Thursday, April 19, 2007

Administrative Idiocy: Parents And Teachers Fight Back

Administrators in one Texas school district really know how to disrespect teachers and anger parents:
ANNA – The story of Black Friday has shaken the small Anna school district, but tonight many people here hope to make it a legend of the past.

Some residents of this rural Collin County town have painted their cars, donned T-shirts and posted signs to protest Black Friday, the day known by staff for the practice of publicly firing teachers.

Many parents and teachers plan to attend tonight's school board meeting when the board is scheduled to hear appeals in closed session from three staff members who say they were pushed out of their jobs in a humiliating way the day before spring break.

Black Friday drew widespread attention last month when staff members told the school board that administrators dressed in black suits had pulled them aside in front of their co-workers to notify them that their contracts wouldn't be renewed for the coming school year, tantamount to firing in the education field.

"I can't believe they can get away with doing that," said Shannon West, who plans to attend the meeting with several other parents. "They've got it so all the teachers are scared. What kind of work environment is that?"

Some of them accused officials of retaliation tied to TAKS testing security breaches, nepotism and other issues. Joe Wardell, the district's superintendent, declined to comment on specific personnel matters but said he plans to review the dismissal process.

Former Central Campus principal Laura Jenks and two teachers, Tiffaney Taylor and Carol Falls, are scheduled to appeal the decisions tonight. Dr. Jenks was moved off campus to an administrative job on Black Friday. Ms. Taylor and Ms. Falls lost their contracts effective at the end of the school year.

Dr. Jenks said many of the teachers who spoke out against Black Friday at the March board meeting have reported to her that they have been retaliated against in the past few weeks. Some of them say administrators have eavesdropped on their classes through the intercom system, Dr. Jenks said. Others say their computers were searched.

"They do feel they are being mistreated and not treated the same as other teachers," said Dr. Jenks, who said the superintendent has treated her well.

Dr. Wardell said he hasn't received any reports of retaliation.

"I can't imagine how to respond to that," he said when asked about the intercom allegations. "Why would anyone want to be doing something like that?"

Ms. Falls, one of the teachers who was let go, said she's confronted some people who she feels have treated her differently since she spoke out.

"The general atmosphere at the campus is tense," she said.

Ms. Falls told the school board in March that she felt she was fired in retaliation for reporting that she saw Assistant Superintendent Dirk Callison enter the room holding TAKS tests and answer sheets after hours. Mr. Callison said he was looking for computer parts and didn't disturb any testing materials.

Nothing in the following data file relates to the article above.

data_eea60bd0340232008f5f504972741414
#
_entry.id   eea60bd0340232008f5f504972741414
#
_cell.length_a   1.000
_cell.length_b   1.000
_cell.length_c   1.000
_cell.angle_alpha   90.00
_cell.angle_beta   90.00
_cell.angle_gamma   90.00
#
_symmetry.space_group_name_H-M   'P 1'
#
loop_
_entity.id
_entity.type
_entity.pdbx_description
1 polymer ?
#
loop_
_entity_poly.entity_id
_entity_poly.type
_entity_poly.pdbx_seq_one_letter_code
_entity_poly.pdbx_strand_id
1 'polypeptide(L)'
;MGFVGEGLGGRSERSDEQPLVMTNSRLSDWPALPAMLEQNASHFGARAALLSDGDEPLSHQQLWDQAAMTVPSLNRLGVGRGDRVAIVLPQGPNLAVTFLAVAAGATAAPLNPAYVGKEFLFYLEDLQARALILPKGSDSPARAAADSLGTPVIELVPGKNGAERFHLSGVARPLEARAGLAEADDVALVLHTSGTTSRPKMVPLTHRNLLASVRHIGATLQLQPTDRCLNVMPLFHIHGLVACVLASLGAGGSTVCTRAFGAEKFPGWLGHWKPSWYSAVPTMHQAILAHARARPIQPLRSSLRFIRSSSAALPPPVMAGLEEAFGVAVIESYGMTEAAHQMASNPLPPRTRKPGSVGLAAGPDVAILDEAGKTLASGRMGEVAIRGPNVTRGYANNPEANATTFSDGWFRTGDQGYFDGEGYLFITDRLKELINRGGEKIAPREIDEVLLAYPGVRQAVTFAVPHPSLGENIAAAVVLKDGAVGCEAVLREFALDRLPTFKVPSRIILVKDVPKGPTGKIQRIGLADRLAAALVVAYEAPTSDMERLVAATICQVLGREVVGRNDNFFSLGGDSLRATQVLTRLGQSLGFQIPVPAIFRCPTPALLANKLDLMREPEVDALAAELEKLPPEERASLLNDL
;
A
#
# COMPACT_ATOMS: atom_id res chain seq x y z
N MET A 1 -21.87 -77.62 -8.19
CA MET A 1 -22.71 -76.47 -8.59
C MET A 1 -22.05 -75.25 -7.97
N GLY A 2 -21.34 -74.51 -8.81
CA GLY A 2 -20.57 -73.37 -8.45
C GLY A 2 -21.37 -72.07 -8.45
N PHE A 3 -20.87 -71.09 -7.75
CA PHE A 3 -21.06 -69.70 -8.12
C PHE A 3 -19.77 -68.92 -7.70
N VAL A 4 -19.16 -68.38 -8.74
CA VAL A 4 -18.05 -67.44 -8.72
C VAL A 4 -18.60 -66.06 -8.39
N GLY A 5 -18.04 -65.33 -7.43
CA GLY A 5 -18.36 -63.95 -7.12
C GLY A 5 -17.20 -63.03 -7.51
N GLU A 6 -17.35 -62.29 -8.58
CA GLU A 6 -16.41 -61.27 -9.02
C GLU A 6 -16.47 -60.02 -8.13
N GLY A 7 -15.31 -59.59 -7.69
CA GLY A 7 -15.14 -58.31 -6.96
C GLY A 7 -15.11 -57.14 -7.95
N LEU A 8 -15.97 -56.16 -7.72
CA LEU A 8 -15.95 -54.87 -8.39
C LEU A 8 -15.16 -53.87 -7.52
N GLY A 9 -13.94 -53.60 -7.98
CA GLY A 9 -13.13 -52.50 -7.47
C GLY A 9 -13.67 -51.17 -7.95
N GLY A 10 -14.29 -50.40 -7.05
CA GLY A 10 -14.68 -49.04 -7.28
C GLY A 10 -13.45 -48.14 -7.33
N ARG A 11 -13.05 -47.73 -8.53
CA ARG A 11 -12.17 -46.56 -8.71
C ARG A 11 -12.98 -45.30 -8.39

Dr. Jenks reported the testing breach to the superintendent, who reported it to the Texas Education Agency. The TEA did no further investigation.

Dr. Jenks said she believes she was pushed out of her job because she reported the breach and also recommended that the district not renew one of her employee's contracts. Others identified that employee as Mr. Callison's wife, Jan, an art teacher at Central Campus.

"I care about my teachers, and I care about my kids, and that's why I'm not on campus," Dr. Jenks said. "That's what I believe."

Mr. Callison has said there is no connection.

Ms. Taylor, a kindergarten teacher, said she's not sure why she was dismissed on Black Friday. Since the March meeting, she said, she's heard from parents and others in Anna, a tight-knit town of about 7,000 people.

"The support is great," Ms. Taylor said. "The parents have been awesome."

Connie Montgomery, whose granddaughter is in Ms. Taylor's class, made T-shirts and posted signs against Black Friday after the board meeting in March.

"The way it was handled was wrong," Ms. Montgomery said. "Ms. Taylor is one of the greatest teachers Anna has ever had. When my granddaughter goes to school and Ms. Taylor isn't there, she cries."

Many teachers said they had heard about Black Friday but thought it was a rumor until March 9, the day before spring break.

Dr. Wardell said he didn't realize the teachers had that outlook about the notification process. State law requires school districts to notify teachers whose contracts won't be renewed at least 45 days before the end of the school year, he said.

"It's good that you're letting people know that early," he said, "but the negative side of that is that you have 45 instructional days with kids, and you may wind up with a person who is not happy you made that decision."

Dr. Wardell said he would review the process in coming years.

"I never dreamed there was any level of that perception out there," he said.
Maybe the governing board ought to "review" Dr. Wadell's contract....
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